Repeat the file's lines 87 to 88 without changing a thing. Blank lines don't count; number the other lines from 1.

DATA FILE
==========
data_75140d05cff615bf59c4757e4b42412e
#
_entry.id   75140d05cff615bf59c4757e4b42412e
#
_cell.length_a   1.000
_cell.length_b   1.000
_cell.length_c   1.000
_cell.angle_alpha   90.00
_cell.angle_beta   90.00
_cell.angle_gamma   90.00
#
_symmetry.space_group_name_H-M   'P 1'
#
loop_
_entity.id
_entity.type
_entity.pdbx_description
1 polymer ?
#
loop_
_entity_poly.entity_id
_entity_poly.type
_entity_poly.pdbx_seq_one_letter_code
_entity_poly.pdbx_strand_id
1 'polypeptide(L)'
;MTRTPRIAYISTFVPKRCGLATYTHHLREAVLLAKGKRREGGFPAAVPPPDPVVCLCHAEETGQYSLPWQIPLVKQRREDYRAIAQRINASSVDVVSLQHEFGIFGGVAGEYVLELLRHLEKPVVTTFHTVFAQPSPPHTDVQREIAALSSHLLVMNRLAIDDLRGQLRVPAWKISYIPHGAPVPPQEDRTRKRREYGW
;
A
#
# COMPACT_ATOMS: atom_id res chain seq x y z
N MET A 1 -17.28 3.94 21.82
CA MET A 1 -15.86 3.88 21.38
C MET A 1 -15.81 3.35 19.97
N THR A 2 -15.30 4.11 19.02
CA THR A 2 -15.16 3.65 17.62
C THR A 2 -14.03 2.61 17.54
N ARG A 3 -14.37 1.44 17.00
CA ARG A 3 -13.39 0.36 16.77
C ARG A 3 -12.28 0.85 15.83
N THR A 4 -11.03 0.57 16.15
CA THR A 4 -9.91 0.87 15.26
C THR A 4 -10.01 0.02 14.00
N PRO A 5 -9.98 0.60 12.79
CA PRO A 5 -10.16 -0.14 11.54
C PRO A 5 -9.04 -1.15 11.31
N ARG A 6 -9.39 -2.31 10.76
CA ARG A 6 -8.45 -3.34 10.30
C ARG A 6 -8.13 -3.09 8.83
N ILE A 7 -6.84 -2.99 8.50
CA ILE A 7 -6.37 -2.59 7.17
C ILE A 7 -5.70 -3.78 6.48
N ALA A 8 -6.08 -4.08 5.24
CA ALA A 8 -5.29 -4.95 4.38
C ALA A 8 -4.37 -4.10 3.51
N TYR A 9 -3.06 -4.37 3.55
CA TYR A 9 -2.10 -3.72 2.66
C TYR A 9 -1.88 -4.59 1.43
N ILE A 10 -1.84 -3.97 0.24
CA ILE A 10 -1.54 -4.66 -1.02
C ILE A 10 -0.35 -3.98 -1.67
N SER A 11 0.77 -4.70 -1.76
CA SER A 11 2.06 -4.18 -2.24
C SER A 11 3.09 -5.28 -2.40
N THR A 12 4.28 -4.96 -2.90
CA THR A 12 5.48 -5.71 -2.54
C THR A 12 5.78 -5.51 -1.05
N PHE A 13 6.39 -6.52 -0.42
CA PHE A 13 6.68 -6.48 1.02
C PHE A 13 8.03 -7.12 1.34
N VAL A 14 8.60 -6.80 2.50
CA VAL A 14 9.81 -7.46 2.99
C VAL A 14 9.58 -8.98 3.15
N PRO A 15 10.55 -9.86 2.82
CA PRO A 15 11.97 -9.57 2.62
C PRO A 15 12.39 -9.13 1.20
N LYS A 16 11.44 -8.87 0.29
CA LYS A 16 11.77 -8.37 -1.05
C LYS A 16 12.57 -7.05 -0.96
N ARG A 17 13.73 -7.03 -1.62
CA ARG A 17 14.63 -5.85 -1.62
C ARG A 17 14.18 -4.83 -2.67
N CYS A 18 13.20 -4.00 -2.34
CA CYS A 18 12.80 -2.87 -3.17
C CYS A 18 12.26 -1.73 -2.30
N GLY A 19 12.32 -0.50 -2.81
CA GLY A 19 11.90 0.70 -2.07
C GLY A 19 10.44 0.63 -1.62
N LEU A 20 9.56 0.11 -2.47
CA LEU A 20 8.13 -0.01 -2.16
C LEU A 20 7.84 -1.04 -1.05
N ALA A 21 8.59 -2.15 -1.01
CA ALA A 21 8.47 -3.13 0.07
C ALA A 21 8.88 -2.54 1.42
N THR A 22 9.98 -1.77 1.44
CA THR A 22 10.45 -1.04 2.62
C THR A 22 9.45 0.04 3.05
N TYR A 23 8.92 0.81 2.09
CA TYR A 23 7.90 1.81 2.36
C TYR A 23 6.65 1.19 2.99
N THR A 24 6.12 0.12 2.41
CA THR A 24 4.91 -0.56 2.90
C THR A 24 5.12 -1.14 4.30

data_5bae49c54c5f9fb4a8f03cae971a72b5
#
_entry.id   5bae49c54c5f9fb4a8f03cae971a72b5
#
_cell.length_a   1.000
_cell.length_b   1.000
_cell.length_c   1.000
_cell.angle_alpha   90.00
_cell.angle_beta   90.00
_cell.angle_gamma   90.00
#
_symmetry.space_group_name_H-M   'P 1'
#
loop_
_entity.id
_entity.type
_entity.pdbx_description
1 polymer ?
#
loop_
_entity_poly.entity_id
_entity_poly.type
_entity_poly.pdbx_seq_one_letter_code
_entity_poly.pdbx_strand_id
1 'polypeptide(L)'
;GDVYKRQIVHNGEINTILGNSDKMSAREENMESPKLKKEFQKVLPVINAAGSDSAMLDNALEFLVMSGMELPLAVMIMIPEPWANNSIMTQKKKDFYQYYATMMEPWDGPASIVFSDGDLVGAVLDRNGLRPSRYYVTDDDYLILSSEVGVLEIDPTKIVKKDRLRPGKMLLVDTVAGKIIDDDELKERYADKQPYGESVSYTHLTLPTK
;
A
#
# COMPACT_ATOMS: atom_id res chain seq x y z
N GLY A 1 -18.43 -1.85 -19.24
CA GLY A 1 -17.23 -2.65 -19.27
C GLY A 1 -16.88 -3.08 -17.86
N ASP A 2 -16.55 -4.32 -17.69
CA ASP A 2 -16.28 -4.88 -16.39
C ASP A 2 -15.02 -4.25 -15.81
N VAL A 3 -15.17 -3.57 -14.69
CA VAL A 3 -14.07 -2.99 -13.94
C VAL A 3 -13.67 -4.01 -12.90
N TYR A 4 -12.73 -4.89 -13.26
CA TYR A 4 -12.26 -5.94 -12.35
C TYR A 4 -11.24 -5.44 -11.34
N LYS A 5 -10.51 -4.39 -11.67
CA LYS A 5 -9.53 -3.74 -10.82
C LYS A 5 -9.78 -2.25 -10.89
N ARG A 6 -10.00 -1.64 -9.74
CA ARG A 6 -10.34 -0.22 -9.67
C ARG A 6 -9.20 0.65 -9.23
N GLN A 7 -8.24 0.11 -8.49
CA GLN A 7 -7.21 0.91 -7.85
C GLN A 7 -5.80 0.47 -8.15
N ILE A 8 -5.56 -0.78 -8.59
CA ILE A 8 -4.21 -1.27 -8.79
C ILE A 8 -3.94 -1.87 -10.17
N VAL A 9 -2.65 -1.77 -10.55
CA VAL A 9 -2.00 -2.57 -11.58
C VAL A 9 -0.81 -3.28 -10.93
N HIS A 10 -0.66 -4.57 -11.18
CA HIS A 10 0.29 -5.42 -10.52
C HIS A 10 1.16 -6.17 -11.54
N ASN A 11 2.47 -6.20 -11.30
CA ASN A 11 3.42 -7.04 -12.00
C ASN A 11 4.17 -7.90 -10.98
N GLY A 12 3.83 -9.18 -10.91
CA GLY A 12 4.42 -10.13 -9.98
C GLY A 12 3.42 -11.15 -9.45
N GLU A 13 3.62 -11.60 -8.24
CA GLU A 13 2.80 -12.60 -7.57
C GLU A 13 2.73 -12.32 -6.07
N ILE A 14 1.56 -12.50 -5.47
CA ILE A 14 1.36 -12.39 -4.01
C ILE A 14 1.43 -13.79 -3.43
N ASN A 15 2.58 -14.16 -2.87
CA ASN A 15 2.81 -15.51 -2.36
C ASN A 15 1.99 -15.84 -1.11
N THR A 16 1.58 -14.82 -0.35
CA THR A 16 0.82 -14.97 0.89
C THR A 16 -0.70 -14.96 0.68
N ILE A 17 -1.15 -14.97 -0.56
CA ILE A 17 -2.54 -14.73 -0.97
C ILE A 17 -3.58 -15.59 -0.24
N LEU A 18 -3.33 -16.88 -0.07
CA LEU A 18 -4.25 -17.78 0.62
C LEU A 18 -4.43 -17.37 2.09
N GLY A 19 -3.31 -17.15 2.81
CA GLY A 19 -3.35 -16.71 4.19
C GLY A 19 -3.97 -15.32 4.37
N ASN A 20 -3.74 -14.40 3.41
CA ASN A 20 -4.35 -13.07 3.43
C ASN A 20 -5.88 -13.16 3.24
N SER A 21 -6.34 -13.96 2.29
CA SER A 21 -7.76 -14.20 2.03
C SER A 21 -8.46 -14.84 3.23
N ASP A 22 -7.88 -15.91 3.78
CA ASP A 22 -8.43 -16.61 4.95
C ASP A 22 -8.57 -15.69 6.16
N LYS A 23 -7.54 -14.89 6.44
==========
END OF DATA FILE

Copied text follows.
C GLY A 19 10.44 0.63 -1.62
N LEU A 20 9.56 0.11 -2.47